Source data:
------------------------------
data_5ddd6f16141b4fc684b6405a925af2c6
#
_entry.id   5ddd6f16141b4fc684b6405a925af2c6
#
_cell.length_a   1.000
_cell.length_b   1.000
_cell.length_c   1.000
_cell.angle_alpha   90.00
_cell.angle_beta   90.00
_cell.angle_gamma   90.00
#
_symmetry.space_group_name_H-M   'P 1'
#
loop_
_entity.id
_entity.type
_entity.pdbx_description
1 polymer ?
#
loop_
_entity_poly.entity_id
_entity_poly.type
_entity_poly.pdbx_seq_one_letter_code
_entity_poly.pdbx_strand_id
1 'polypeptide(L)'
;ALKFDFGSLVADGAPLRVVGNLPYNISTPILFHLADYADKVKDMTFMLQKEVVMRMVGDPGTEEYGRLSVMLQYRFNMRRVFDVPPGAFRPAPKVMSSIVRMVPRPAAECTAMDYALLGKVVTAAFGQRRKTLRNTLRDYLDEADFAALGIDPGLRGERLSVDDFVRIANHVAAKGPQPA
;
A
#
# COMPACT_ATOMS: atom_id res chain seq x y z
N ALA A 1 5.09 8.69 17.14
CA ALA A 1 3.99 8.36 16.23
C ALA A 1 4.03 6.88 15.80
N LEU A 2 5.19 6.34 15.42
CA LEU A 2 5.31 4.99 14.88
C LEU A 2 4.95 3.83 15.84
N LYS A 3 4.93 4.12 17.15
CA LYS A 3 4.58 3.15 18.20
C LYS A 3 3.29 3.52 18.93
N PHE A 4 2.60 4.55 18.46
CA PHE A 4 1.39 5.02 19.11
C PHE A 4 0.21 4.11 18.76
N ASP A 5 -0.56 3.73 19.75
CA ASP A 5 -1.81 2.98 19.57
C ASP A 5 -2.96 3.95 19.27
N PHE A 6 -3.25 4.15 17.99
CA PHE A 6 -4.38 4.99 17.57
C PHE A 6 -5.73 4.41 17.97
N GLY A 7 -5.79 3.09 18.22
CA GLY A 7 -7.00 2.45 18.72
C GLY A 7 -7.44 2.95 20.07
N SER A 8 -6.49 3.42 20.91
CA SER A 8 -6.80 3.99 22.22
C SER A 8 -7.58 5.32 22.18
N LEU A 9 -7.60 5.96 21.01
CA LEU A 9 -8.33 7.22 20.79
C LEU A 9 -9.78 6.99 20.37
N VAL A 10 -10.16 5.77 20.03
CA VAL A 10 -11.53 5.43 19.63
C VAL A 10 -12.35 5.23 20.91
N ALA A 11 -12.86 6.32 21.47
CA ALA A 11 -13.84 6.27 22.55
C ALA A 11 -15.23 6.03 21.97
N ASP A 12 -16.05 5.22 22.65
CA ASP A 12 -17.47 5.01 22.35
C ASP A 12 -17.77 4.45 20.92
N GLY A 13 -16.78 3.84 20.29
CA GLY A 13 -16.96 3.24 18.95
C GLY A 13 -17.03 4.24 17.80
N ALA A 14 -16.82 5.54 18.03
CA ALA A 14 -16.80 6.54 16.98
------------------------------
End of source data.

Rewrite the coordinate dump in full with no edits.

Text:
data_5ddd6f16141b4fc684b6405a925af2c6
#
_entry.id   5ddd6f16141b4fc684b6405a925af2c6
#
_cell.length_a   1.000
_cell.length_b   1.000
_cell.length_c   1.000
_cell.angle_alpha   90.00
_cell.angle_beta   90.00
_cell.angle_gamma   90.00
#
_symmetry.space_group_name_H-M   'P 1'
#
loop_
_entity.id
_entity.type
_entity.pdbx_description
1 polymer ?
#
loop_
_entity_poly.entity_id
_entity_poly.type
_entity_poly.pdbx_seq_one_letter_code
_entity_poly.pdbx_strand_id
1 'polypeptide(L)'
;ALKFDFGSLVADGAPLRVVGNLPYNISTPILFHLADYADKVKDMTFMLQKEVVMRMVGDPGTEEYGRLSVMLQYRFNMRRVFDVPPGAFRPAPKVMSSIVRMVPRPAAECTAMDYALLGKVVTAAFGQRRKTLRNTLRDYLDEADFAALGIDPGLRGERLSVDDFVRIANHVAAKGPQPA
;
A
#
# COMPACT_ATOMS: atom_id res chain seq x y z
N ALA A 1 5.09 8.69 17.14
CA ALA A 1 3.99 8.36 16.23
C ALA A 1 4.03 6.88 15.80
N LEU A 2 5.19 6.34 15.42
CA LEU A 2 5.31 4.99 14.88
C LEU A 2 4.95 3.83 15.84
N LYS A 3 4.93 4.12 17.15
CA LYS A 3 4.58 3.15 18.20
C LYS A 3 3.29 3.52 18.93
N PHE A 4 2.60 4.55 18.46
CA PHE A 4 1.39 5.02 19.11
C PHE A 4 0.21 4.11 18.76
N ASP A 5 -0.56 3.73 19.75
CA ASP A 5 -1.81 2.98 19.57
C ASP A 5 -2.96 3.95 19.27
N PHE A 6 -3.25 4.15 17.99
CA PHE A 6 -4.38 4.99 17.57
C PHE A 6 -5.73 4.41 17.97
N GLY A 7 -5.79 3.09 18.22
CA GLY A 7 -7.00 2.45 18.72
C GLY A 7 -7.44 2.95 20.07
N SER A 8 -6.49 3.42 20.91
CA SER A 8 -6.80 3.99 22.22
C SER A 8 -7.58 5.32 22.18
N LEU A 9 -7.60 5.96 21.01
CA LEU A 9 -8.33 7.22 20.79
C LEU A 9 -9.78 6.99 20.37
N VAL A 10 -10.16 5.77 20.03
CA VAL A 10 -11.53 5.43 19.63
C VAL A 10 -12.35 5.23 20.91
N ALA A 11 -12.86 6.32 21.47
CA ALA A 11 -13.84 6.27 22.55
C ALA A 11 -15.23 6.03 21.97
N ASP A 12 -16.05 5.22 22.65
CA ASP A 12 -17.47 5.01 22.35
C ASP A 12 -17.77 4.45 20.92
N GLY A 13 -16.78 3.84 20.29
CA GLY A 13 -16.96 3.24 18.95
C GLY A 13 -17.03 4.24 17.80
N ALA A 14 -16.82 5.54 18.03
CA ALA A 14 -16.80 6.54 16.98